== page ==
The latest regional job report from the U.S. Department of Labor revealed that total nonfarm employment increased in five states in August, decreased in one state (Oklahoma), and was essentially unchanged everywhere else. The largest gains last month occurred in California, Florida, and Georgia, but Florida was also a standout in terms of annual payrolls growth. This, as with other states experiencing strong year-over-year gains, is in part often a reflection of a favorable tax and regulatory environment because such conditions are supportive of the stream of residential, commercial, and infrastructure projects that entice businesses to a region. These firms ultimately become new local job creators that attract more Americans to an area and contribute to a state’s relative economic outperformance.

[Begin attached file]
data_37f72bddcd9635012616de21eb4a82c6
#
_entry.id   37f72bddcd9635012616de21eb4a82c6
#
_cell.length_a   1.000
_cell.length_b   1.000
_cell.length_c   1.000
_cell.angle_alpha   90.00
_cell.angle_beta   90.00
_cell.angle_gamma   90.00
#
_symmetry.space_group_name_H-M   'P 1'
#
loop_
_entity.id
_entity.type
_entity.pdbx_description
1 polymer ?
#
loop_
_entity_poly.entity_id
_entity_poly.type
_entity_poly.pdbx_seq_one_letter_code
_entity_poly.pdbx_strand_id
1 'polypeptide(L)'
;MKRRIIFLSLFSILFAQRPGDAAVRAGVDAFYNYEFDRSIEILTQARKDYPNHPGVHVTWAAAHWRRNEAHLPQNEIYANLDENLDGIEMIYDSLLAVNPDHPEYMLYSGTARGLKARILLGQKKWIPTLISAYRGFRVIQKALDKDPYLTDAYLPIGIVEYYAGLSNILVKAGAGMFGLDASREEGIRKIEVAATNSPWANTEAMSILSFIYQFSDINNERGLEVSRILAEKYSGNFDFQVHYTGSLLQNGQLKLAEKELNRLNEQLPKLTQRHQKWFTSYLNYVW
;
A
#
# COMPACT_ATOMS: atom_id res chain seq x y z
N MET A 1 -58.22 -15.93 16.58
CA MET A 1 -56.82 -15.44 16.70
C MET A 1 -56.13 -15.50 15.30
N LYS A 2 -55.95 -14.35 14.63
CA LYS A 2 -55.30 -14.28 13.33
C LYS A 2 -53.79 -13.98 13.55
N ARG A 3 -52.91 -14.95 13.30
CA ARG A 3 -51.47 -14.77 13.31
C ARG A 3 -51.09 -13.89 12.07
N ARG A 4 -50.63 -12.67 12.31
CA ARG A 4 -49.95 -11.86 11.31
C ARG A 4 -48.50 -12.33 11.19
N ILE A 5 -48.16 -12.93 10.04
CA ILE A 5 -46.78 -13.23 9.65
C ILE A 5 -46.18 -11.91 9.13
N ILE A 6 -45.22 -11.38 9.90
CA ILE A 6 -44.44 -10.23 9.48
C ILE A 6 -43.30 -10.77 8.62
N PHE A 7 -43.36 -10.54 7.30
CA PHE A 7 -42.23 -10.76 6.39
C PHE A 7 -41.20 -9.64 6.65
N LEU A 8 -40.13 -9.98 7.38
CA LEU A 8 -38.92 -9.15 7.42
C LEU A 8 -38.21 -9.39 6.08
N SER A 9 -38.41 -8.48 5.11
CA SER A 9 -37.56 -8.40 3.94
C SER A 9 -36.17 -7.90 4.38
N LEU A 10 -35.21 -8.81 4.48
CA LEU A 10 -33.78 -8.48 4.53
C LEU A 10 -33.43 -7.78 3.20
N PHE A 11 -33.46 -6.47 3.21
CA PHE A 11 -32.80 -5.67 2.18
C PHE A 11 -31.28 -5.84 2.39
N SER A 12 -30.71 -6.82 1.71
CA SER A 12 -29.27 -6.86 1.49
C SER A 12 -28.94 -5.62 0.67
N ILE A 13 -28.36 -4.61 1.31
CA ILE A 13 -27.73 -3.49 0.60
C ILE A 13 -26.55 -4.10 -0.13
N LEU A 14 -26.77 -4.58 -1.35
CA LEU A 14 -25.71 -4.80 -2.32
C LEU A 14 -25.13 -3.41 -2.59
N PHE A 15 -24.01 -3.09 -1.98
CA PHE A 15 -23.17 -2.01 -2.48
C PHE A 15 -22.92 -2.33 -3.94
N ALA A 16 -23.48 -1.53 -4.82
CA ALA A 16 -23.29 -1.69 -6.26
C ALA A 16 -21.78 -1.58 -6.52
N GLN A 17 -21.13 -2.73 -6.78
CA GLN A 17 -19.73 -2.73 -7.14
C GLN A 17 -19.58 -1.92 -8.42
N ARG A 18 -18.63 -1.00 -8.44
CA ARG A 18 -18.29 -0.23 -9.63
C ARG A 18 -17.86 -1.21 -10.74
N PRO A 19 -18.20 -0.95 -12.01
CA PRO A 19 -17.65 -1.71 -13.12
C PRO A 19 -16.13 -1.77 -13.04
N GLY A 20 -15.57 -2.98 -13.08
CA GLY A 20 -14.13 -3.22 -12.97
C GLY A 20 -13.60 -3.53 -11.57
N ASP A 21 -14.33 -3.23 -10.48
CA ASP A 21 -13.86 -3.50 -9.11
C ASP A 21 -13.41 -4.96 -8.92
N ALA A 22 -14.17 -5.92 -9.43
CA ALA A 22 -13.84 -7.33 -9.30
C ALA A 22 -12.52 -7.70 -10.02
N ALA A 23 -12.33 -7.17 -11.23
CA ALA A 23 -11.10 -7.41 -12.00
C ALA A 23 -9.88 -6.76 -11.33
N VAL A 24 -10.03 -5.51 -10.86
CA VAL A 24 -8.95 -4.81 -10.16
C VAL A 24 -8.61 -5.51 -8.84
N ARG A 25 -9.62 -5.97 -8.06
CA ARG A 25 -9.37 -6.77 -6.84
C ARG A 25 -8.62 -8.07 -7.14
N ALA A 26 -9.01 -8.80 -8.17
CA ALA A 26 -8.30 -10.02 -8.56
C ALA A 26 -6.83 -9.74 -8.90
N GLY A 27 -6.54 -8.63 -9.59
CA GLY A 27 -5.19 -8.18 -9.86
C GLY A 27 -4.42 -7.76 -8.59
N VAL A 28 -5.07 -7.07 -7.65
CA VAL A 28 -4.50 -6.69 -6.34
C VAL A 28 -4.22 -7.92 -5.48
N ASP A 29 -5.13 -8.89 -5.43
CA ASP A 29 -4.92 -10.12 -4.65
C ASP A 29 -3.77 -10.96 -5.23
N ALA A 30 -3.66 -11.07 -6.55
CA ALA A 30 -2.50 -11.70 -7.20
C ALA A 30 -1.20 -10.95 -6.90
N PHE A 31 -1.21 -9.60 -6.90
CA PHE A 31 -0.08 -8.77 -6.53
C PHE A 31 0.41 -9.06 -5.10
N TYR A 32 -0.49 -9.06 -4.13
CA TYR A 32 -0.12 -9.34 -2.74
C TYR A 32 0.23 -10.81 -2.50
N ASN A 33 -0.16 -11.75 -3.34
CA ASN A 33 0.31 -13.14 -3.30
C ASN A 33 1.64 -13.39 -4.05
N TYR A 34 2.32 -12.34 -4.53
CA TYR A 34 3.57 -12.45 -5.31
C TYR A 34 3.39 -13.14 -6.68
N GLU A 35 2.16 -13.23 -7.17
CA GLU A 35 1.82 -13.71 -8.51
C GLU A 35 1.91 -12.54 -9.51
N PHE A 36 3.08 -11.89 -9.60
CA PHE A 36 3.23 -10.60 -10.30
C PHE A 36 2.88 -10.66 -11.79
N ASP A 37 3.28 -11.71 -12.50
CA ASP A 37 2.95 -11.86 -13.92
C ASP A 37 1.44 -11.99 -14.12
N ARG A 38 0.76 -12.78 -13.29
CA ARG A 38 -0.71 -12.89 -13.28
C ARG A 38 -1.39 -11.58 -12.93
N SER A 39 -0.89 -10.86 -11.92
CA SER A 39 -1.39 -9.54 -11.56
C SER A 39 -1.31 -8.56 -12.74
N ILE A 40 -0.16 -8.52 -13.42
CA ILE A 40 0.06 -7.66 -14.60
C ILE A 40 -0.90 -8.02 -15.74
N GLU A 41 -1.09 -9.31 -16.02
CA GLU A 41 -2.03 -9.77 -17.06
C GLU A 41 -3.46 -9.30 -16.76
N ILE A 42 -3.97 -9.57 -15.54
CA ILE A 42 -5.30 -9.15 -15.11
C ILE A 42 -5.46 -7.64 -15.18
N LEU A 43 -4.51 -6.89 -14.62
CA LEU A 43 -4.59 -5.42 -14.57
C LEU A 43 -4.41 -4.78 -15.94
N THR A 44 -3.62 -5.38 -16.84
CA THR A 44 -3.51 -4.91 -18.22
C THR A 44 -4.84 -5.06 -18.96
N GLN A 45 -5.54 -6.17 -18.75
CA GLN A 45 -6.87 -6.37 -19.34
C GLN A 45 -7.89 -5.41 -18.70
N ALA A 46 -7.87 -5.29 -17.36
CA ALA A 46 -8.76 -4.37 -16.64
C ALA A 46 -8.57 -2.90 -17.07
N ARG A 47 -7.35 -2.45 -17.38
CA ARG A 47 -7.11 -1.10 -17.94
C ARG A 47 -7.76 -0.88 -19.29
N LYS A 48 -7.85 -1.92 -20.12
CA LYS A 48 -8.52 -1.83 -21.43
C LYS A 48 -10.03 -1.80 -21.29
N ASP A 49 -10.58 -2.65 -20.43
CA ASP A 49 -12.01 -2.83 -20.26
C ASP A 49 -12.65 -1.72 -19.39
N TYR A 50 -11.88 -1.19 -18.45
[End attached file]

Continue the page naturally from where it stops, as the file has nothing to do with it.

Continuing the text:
As for joblessness, the unemployment rate declined in five states in August and increased in three states. The rates of joblessness set new record lows in Alabama (3.1 percent), Alaska (6.2 percent), Illinois (4.0 percent), Maine (2.9 percent), and New Jersey (3.2 percent) in August, and Vermont once again had the lowest unemployment rate in the country (2.1 percent). Only eight states last month had a rate of joblessness that was higher than the national level (3.7 percent). For an additional comparison, during the worst part of the “Great Recession” eleven states had an unemployment rate that exceeded 11 percent, while the highest rate of joblessness in the entire country last month was just 6.2 percent (Alaska). A more detailed look at the employment landscape in America can be found in our Labor Market Snapshot, one of a growing series of economic reports we update regularly.
Sources: U.S. DoL, Calculated Risk